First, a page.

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Project's approval tainted by facts

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© St. Petersburg Times
published June 30, 2002

Facts can be so inconvenient. Don't you just hate it when they get in the way of a decision?

A state environmental agency has found itself in that uncomfortable position after discovering that the approval it gave for the controversial Halls River Retreat condo project was based on incorrect information supplied by the developer's representatives.

Darn those facts!

The approval from the Florida Fish and Wildlife Conservation Commission was important because, tied in with permits from the Southwest Florida Water Management District and the Army Corps of Engineers, it formed a wall of support for the project by the state's key environmental agencies.

That support, in turn, gave cover to the three county commissioners who rejected the wishes of thousands of constituents by approving the project earlier this year. How can the ignorant masses say the condos are bad for the environment, they said, when the regulatory agencies have given their approval?

Now, the truth finally is starting to emerge.

It turns out the Fish and Wildlife commission approved the project based on the developer's engineering drawings. Everything looked fine on paper. Then, at the insistence of the ignorant masses, who live near the site and know the truth, they actually looked at the property.

Horrors! The developer was wrong!

I'll leave it to others to determine if the misinformation was merely professional incompetence or intentionally misleading. Either way, the drawings of the canal on the property were wrong and the agency withdrew its support, noting that the project would violate the county's Manatee Protection Plan.

Chalk one up for the ignorant masses, who are hoping that this action sets off a ripple effect with the other regulatory agencies. They may well get their wish.

Swiftmud already is planning to send someone to see if another of the issues raised by the opponents, that the project would ruin the aquifer, has merit. Swiftmud wants at least 2 feet of dirt separating the surface from the water table, and the opponents say the water table is much closer than that.

Once again, an agency that already has approved the project is back doing fieldwork. Again, this is being done at the insistence of residents, not the three county commissioners, who obviously would rather not know the truth.

The state Department of Community Affairs, having already said it has no interest in intervening in what it feels is a local matter, is starting to ask questions. It has requested information about the site, which is in a flood plain, where the county is supposed to limit growth. It's a good bet that those darn facts will get in the way again.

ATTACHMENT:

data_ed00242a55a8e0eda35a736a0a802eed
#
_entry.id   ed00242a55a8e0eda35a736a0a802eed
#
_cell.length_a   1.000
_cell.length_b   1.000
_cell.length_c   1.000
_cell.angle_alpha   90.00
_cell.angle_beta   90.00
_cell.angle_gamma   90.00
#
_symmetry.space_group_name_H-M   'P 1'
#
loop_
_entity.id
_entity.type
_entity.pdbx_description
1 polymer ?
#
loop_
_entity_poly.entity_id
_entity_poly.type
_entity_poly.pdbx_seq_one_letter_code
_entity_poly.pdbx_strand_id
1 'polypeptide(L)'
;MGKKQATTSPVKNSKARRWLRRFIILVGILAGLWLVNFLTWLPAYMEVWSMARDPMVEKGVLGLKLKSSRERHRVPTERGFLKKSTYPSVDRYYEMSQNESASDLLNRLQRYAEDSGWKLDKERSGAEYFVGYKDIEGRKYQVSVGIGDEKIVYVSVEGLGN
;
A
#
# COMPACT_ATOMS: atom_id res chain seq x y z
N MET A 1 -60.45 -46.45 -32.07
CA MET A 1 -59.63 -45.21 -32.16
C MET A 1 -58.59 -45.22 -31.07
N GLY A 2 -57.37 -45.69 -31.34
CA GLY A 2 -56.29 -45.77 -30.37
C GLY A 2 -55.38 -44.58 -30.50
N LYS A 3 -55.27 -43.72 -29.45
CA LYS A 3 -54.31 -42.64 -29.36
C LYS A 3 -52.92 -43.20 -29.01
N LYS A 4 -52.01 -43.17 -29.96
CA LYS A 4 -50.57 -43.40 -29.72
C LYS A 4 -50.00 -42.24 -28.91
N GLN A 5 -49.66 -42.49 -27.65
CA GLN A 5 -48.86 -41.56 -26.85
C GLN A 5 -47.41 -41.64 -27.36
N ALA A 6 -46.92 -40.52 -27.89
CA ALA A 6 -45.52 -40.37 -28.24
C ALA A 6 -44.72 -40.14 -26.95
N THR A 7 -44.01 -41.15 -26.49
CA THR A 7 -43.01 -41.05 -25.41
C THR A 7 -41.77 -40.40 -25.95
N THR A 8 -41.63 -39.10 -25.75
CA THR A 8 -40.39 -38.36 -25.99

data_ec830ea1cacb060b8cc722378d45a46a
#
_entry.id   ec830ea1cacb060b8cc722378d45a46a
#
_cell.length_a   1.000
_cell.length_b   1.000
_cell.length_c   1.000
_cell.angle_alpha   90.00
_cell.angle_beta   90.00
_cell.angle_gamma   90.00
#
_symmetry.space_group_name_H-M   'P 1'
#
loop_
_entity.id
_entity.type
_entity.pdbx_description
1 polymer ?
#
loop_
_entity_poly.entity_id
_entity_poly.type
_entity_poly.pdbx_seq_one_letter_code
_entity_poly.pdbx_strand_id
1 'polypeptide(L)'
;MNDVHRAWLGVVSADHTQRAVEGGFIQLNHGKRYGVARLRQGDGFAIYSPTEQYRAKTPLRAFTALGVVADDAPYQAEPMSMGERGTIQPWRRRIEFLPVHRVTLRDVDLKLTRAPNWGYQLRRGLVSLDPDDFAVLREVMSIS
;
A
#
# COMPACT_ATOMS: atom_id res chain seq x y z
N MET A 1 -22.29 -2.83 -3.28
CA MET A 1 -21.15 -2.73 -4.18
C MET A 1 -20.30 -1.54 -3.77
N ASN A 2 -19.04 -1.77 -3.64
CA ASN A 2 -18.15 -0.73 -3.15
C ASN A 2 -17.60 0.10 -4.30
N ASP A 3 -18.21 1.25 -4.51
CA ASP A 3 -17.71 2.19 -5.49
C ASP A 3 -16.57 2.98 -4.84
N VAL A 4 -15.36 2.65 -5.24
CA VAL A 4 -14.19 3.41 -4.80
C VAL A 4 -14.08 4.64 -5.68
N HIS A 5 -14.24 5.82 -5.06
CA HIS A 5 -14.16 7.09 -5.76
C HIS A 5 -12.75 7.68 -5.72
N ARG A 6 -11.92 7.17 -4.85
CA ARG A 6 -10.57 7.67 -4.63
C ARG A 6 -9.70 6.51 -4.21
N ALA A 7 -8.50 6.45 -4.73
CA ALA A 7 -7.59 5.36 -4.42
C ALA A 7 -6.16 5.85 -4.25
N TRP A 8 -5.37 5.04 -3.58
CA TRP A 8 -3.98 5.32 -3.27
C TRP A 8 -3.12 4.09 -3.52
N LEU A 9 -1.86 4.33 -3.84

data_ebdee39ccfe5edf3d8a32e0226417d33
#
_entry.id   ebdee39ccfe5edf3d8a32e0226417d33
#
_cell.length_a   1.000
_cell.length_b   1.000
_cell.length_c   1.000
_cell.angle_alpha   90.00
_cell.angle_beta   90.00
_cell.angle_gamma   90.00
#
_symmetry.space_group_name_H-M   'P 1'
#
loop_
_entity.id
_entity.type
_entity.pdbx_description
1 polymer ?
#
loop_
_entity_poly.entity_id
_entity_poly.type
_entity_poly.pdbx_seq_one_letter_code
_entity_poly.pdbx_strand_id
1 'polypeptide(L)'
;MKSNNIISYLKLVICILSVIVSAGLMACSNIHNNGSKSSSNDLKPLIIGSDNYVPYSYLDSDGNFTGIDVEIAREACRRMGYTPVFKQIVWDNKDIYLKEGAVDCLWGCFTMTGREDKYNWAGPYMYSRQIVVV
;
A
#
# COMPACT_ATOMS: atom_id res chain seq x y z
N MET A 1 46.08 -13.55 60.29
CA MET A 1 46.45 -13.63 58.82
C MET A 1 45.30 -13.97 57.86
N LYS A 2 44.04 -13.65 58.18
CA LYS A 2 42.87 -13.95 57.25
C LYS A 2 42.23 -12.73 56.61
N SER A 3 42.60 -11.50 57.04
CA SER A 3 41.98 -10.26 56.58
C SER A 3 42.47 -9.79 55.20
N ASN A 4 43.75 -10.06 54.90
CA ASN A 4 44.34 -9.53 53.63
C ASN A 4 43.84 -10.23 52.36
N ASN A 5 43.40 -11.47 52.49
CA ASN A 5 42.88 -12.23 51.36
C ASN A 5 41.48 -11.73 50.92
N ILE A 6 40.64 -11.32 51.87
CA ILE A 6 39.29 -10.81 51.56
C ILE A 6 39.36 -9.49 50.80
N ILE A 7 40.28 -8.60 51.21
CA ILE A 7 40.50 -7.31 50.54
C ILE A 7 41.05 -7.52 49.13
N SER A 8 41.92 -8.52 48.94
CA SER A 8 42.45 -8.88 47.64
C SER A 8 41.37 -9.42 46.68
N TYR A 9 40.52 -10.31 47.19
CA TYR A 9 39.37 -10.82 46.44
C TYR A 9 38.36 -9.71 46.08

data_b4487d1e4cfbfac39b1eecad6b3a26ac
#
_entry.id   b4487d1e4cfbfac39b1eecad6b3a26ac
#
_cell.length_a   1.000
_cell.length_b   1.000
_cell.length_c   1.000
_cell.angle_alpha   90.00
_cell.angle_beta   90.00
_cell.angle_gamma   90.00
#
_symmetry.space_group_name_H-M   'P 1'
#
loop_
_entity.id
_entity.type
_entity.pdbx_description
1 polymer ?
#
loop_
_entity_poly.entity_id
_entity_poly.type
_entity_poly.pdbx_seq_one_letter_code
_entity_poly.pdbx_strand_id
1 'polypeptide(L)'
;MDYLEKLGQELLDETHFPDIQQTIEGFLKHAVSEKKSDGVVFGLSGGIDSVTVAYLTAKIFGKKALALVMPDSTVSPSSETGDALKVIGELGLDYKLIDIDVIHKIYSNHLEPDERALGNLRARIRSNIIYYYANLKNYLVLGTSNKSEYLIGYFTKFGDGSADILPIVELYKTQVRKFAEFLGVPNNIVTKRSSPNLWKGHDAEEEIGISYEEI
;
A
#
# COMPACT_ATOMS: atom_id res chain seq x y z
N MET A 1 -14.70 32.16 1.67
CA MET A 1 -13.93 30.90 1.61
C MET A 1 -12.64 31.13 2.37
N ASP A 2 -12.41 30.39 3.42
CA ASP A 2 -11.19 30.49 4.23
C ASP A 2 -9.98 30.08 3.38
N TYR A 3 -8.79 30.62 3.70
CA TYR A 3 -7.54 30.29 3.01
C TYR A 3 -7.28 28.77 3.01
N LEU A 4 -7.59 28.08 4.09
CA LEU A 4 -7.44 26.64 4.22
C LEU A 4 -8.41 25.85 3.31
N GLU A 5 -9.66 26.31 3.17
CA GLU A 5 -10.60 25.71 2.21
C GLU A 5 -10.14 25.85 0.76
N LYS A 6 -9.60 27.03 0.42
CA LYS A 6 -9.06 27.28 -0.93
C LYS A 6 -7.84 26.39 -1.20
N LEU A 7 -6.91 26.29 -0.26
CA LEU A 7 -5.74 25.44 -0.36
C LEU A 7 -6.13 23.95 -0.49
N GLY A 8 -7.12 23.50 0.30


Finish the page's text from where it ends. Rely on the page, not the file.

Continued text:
The truth has been seeping out in other ways as well.

Opponents of the project have complained from the start about the site's mixed-use land designation, a hybrid label that allowed a large-scale development in an environmentally sensitive area.

County officials agreed that there were problems, but they felt it was unfair to the developer to make the necessary changes at that time. The changes should have been made in 1997, when the state ordered them to do so, but they weren't and that's the residents' tough luck.

Now that this project has been approved, however, the county has revised the mixed-use language. Kind of like closing the barn door after the horse has bolted.

During the weeks leading up to the commissioners' vote on the project, several of them insisted that they could not talk about the case because their hearing was a "quasijudicial proceeding" and they were bound to strict secrecy rules. The rules, of course, were not as strict as some commissioners portrayed. They could have listened to the public, as long as they disclosed all of the information they had gathered.

That would have meant actually listening to the opponents, who were dismissed at the public hearing as offering mere opinions on the matter and not facts. Those "opinions" were accompanied by binders full of official county and state documents, presumably facts prepared by professionals, but they were rejected nonetheless by the majority of the commissioners.

In the coming weeks, the commission will hear a proposal from its legal staff to fine-tune its rules to mirror the state statutes governing such proceedings. In the future, commissioners won't be able to hide behind the quasijudicial veil when they don't want to listen to the public.

The steps by the county are too late to help the opponents of the Halls River retreat project, but they're still welcome.

They will make it much more difficult for future commissioners to say, as this one has, our minds are made up, don't confuse us with facts.

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